Winning / Losing Auditions In Your SleepJanuary 1, 2012 at 9:00 am | Posted in acting, actors, auditions | Leave a comment
Tags: acting, acting tips, actors, auditions, casting, entertainment industry, how to become an actor
Without your ever knowing… you may have auditioned for me. I saw you but you didn’t see me.
Without your ever knowing I may have sought your talents but you shunned my interest and so I moved onto to another actor/actress.
How are both or either possible you wonder?
The Internet is where much of the modern casting process begins for a number of casting personnel. Talent agents, directors (and occasionally producers) also surf online like casting directors seeking something that every actor must have for career momentum. What is it? Think you know the easy answer? Could it be….; a website?
Bzzzt! Wrong answer, thanks for playing. (But a website is mandatory if you’re to be considered a serious business actor who is a true professional in all aspects of your craft; i.e. talent, marketing, and training.)
The correct answer to what casting directors like myself along with directors and talent agents are seeking when searching online for talent is…: the actor’s online media.
Economics are forcing casting directors to forgo live pre-screen auditions because our clients (producers) are curtailing casting budgets. Thankfully technology allows anyone nearly anywhere on this globe to upload digital media of themselves to an online server. A boon to bypass casting budget restraints of holding live pre-screen auditions (full chapter on this type and other auditions like pilots in ACTING: Make It Your Business). And producers who control our purse string now know this and will not go back to old cash burning ways of allowing casting to hold oodles of live pre-screens. So now casting must explore talent that is unfamiliar to us by not traipsing into a costly audition studio but by going online to see what an actor has representing them out in the electronic ether.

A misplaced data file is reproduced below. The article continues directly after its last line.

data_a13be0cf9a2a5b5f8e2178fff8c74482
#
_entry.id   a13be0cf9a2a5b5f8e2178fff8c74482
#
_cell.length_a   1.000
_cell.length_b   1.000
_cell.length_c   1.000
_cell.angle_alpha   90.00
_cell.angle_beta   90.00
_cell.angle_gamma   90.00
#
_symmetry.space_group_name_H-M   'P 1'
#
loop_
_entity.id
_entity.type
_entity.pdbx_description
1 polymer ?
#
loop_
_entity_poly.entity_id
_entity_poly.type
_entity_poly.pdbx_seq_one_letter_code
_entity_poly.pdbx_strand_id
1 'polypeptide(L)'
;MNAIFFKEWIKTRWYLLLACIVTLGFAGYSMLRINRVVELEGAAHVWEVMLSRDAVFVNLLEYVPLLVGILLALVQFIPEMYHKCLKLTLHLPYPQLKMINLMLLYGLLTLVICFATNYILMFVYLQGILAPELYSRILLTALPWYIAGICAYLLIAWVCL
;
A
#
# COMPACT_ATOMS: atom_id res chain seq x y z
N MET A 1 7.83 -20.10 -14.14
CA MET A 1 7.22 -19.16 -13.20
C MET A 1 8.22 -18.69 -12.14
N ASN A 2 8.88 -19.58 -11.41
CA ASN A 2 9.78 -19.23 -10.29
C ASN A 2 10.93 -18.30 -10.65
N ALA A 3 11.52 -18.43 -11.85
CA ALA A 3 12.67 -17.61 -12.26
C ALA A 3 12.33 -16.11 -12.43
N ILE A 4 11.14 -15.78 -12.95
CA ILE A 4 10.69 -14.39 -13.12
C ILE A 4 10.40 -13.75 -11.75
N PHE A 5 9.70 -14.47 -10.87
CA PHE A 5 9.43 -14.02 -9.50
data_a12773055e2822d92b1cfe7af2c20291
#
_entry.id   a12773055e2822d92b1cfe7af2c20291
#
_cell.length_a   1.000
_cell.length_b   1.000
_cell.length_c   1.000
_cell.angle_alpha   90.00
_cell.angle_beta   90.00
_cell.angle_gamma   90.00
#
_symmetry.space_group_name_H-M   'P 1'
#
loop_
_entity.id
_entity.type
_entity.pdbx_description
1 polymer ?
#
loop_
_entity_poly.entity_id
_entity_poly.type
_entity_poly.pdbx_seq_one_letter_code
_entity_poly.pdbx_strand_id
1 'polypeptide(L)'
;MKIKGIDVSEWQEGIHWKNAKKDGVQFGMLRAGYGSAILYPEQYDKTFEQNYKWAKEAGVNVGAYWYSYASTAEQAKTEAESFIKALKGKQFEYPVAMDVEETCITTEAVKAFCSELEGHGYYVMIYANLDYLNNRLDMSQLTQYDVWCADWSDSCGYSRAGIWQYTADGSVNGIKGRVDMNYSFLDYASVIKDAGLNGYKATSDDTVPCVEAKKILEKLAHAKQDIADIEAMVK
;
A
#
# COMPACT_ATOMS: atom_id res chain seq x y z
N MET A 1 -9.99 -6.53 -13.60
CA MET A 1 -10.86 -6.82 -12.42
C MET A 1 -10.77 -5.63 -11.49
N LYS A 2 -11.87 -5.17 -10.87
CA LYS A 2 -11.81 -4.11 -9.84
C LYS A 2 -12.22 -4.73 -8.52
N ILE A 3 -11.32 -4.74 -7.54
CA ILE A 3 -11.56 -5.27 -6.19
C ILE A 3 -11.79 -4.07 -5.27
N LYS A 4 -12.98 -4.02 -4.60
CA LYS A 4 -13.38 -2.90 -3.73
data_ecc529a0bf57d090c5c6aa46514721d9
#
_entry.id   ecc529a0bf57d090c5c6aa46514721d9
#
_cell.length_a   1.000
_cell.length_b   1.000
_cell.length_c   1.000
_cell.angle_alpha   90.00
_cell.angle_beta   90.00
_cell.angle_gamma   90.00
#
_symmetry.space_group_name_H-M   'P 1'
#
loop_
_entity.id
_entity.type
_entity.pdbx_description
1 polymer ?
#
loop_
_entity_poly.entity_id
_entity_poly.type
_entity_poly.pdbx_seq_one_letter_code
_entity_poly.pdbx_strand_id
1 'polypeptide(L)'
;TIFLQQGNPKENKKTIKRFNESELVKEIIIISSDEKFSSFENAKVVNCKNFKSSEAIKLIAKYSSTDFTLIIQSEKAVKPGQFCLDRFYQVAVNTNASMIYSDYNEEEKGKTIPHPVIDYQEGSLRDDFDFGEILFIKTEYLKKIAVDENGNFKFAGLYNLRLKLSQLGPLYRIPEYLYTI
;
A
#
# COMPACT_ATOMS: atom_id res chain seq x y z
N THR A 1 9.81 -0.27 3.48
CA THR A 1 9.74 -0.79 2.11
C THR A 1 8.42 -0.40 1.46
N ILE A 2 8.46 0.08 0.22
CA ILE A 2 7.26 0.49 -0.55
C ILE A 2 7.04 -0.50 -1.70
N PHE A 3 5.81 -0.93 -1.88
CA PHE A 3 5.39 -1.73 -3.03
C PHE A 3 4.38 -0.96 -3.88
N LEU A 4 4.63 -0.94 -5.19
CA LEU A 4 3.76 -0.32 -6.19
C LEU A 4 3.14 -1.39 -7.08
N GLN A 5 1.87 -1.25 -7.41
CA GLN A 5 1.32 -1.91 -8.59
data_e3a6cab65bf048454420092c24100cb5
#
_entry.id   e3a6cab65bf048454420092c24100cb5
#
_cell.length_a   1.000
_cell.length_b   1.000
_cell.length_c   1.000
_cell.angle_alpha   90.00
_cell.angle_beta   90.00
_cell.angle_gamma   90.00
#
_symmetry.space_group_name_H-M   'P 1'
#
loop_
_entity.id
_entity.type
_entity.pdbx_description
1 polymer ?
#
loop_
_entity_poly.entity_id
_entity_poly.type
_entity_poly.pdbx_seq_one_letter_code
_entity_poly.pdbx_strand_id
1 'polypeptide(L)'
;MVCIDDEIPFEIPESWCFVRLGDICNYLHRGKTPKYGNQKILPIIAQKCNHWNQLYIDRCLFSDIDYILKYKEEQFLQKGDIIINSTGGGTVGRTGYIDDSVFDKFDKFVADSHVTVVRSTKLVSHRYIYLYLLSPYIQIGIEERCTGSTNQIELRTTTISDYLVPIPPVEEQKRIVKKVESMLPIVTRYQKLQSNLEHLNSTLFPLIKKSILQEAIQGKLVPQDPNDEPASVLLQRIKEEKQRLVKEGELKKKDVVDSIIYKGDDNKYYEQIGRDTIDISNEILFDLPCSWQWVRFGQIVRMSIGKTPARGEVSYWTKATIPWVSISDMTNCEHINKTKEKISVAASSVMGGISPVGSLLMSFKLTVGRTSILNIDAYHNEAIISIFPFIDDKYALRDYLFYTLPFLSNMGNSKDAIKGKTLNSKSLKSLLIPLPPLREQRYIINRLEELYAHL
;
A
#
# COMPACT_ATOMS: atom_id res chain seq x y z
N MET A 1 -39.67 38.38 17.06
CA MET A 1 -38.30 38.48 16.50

The first points of such exploration by a casting office, like mine, when seeking your recorded talents online without your knowledge, often follow the order below:
Facebook (Personally I’ll begrudgingly relent to Zuckerberg’s constantly changing online carnival when desperate because the actor I seek has been inept and/or lazy at providing their own online offerings.)
For my office; that’s the order and limit. (The first three choices are nearly tied for first priority of our digital pursuit of you.)
If I want to see just your picture and resume my first stop is Actors Access.
If I want to explore more of your talent offerings (i.e. act and/or sing) my next step is YouTube. If after entering your name in the ‘Search’ field there are zero returns I’ll move onto Google and hope (as I irritably poke and punish my laptop’s keys in frustration towards an actor’s avoidance for digital marketing) that you have a website.
Every actor needs a website. Every actor needs, needs, needs digitally recorded examples of their work online. Preferably on their website.
But there remain generations of agoraphobic-like actors — Baby-Boomers to Millennials — who stubbornly abandon digital self-advocacy. The stubborn sloths remain mired in the antiquated, pound-the-pavement mindset of… “If I just keep dozing while waiting in 6 AM open calls lines I’ll be a stah-ar one day.” (Barf bag, please.)
You’re a business. Recorded digital media online of one’s trade is a supportive business tool. If you feel that having such a valuable tool in your arsenal of being an actor is:
A. Too much work
C. A waste of your time, pain in the ass, et. al.
… do yourself a favor and tumble out of the f-ing audition line right now. You’re not a smart business actor. You’re a shyster fooling only yourself.
Don’t think online media does an actor good?
On one recent project in which agents submitted their clients, and actors submitted themselves, I perused through the nearly one thousand delivered pictures and resumes (hard copy and digital). When I culled the actors I already knew from those submissions — who I believed right for the project — I offered them an appointment. I was left with a precious dozen empty slots in my live auditions for the creative team. I went back to the actors I had an interest in but did not know. I then went online seeking recorded media of those actors in performance.